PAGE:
Monday, July 1, 2013

The School Snack Police Have Arrived, And Not A Moment Too Soon

by Diane Dembicki,
Ph.D., LMT, CYT, Clinical Associate Professor and Director of the M.S. in Nutrition Program, College of Nursing and Public Health

There was a story reported on NPR from the Washington Associated Press on June 27 that for the first time the Agriculture Department is telling schools what kinds of snacks they can sell. This Department sets nutritional standards for schools that receive federal funds for lunches, which is almost every public school and about half of private ones. These rules are based on a law passed by Congress in 2010 called the Healthy, Hunger-Free Kids Act which was put into place last year. The new federal snack rules go into effect next year. But it’s not without its critics, from Congress to the kids it affects.

I would like to address the criticism mentioned in the story. Some say the government should not be telling kids what to eat. They’re not really, because there is still a lot of choice. The “a la carte” lines and any vending machines now have to offer healthier foods. Students can still choose from those offerings or bring food from home, even birthday cupcakes (food allergies being more of a concern here). One high school student commented that they didn’t think anyone would eat the healthier food.  Well, there is a Nutrition scientist up in Cornell, Dr. Brian Wansink, who spends a lot of time studying eating behavior.  He is the past president of the Society for Nutrition Education and Behavior, and not only did I have the pleasure of meeting him at our annual conference, but I also agree with what he has to say. That we can try to educate people about healthy habits, and even though they probably know what they should do, the environment has a big influence on what they actually do. This was the very topic which was discussed in this week’s New York Times Sunday Review:  “Why Healthy Eaters Fall for Fries”(love that creative food photo). By the way, Dr. Wansink was the one that came up with the 100-calorie snack, manipulating the food environment.   I do believe if we offer only healthier snacks, it will be a part of the total picture that adds up to healthier kids.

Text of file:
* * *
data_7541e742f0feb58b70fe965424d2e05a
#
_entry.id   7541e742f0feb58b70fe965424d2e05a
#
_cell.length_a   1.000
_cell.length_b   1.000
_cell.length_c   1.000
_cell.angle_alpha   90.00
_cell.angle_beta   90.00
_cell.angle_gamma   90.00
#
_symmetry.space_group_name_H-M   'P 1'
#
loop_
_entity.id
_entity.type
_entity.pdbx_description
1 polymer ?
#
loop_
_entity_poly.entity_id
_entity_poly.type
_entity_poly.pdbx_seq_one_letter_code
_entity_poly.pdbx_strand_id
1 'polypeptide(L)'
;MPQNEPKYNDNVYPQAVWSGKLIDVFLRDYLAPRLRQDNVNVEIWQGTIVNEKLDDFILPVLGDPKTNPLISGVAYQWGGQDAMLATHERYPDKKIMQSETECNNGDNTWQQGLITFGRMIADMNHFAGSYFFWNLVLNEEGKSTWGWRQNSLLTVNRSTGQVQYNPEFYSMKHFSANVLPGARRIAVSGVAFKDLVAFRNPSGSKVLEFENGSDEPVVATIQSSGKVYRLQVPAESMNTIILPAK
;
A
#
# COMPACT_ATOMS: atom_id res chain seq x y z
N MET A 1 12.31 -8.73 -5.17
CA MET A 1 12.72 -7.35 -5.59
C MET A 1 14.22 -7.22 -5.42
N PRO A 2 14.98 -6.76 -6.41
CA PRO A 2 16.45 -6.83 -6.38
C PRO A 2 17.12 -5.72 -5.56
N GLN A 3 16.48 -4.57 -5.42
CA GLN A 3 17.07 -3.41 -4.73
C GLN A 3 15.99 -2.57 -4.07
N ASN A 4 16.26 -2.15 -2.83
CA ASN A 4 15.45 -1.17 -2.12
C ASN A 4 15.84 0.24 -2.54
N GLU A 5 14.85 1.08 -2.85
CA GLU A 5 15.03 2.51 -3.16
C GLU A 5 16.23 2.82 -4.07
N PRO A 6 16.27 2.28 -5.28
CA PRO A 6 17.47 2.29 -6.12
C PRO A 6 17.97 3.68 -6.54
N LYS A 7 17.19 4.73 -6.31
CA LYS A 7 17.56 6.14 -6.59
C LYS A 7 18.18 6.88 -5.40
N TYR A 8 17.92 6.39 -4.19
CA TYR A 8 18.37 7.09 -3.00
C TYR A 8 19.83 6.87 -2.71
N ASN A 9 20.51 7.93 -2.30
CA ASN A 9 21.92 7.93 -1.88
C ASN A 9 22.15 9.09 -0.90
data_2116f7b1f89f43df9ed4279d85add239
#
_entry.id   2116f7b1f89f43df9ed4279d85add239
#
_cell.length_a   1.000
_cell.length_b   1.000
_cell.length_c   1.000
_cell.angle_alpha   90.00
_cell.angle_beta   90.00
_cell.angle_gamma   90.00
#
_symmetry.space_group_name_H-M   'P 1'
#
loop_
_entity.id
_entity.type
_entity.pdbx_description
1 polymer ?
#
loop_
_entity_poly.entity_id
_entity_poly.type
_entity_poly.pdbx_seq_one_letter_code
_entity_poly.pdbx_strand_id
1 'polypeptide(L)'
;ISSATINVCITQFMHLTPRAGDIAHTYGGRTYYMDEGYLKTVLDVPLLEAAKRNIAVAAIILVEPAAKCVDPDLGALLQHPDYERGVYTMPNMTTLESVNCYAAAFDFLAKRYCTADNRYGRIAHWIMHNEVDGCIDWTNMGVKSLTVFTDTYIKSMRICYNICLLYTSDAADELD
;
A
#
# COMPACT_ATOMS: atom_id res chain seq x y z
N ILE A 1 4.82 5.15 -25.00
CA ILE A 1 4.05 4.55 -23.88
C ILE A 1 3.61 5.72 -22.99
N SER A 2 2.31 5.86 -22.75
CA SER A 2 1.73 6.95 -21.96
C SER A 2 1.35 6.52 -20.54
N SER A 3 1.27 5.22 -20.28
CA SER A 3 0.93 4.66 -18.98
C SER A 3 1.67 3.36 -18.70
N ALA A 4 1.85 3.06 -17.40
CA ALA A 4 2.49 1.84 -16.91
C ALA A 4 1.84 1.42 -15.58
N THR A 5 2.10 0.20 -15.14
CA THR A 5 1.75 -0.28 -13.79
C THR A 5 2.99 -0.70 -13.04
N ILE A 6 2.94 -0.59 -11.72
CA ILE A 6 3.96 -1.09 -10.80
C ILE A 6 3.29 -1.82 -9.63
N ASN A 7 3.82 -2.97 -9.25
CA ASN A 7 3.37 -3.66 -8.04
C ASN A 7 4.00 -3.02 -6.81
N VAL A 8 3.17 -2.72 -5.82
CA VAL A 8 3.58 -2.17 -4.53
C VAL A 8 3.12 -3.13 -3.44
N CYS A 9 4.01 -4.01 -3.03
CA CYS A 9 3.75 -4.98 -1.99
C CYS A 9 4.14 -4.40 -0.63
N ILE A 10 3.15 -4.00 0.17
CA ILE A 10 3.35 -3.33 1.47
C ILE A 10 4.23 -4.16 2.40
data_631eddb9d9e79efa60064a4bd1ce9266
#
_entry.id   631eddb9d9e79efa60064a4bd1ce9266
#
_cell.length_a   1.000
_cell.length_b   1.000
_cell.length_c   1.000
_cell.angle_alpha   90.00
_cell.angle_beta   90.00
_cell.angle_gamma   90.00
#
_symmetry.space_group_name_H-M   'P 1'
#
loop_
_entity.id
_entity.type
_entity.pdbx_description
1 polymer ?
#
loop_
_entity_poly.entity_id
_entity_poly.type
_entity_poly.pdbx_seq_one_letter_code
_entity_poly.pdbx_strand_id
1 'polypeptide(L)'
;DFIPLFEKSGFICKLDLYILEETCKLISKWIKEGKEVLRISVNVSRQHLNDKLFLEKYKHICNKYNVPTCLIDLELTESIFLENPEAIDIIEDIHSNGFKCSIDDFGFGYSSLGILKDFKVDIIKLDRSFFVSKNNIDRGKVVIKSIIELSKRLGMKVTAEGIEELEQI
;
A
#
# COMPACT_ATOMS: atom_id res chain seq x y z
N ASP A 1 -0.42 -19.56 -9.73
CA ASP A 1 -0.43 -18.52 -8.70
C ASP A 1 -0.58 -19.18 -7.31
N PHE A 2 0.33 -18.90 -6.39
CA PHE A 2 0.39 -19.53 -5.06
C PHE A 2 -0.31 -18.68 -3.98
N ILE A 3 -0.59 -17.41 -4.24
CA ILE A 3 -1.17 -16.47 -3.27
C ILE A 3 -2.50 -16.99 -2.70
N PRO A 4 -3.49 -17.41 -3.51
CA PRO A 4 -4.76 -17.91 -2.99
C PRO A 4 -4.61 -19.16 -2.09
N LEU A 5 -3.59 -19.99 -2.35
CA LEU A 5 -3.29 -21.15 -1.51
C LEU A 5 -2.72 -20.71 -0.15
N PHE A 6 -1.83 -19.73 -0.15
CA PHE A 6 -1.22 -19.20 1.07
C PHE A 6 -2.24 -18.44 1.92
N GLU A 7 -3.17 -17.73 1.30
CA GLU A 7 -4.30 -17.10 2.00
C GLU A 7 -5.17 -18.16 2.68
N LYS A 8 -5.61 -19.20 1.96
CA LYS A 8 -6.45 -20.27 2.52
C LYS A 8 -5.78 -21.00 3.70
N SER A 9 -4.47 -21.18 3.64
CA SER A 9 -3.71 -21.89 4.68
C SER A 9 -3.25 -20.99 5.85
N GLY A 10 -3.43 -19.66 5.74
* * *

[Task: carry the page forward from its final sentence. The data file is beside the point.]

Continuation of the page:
A couple of students who were interviewed said they didn’t like the new government ruling because they like the taste of sweet.  No problem there, they can still have sweet tasting fruit, 100% fruit juice, low-calorie sports drinks, and diet sodas.  A director of food services in a school district said the healthier foods are expensive. That may be something the government also needs to address. But I ask, how expensive is obesity? Never mind the comorbidities of cardiovascular disease and diabetes, once considered diseases of adults. The Healthy, Hunger-Free Kids Act is supposed to be part of the solution to the childhood obesity epidemic. Just last week, the AMA classified obesity as a disease. Obesity researcher Dr. James Hill at the University of Colorado welcomed the new classification. I worked with Dr. Hill when I was one of the clinical coordinators for the human clinical trials by the FDA on Procter and Gamble’s fake fat Olestra conducted at Colorado State University. People also like the taste of fat.

But tastes, such as liking sweet and liking fat, and the food environment, are just part of nutrition, the other part is physical activity. And that’s a whole other “Think About It “ blog. The federal snack rule can help, along with other things. As Mrs. Obama says, “Let’s Move!” Yes, let’s be active, and let’s also move on doing the things we need to do to have healthy kids.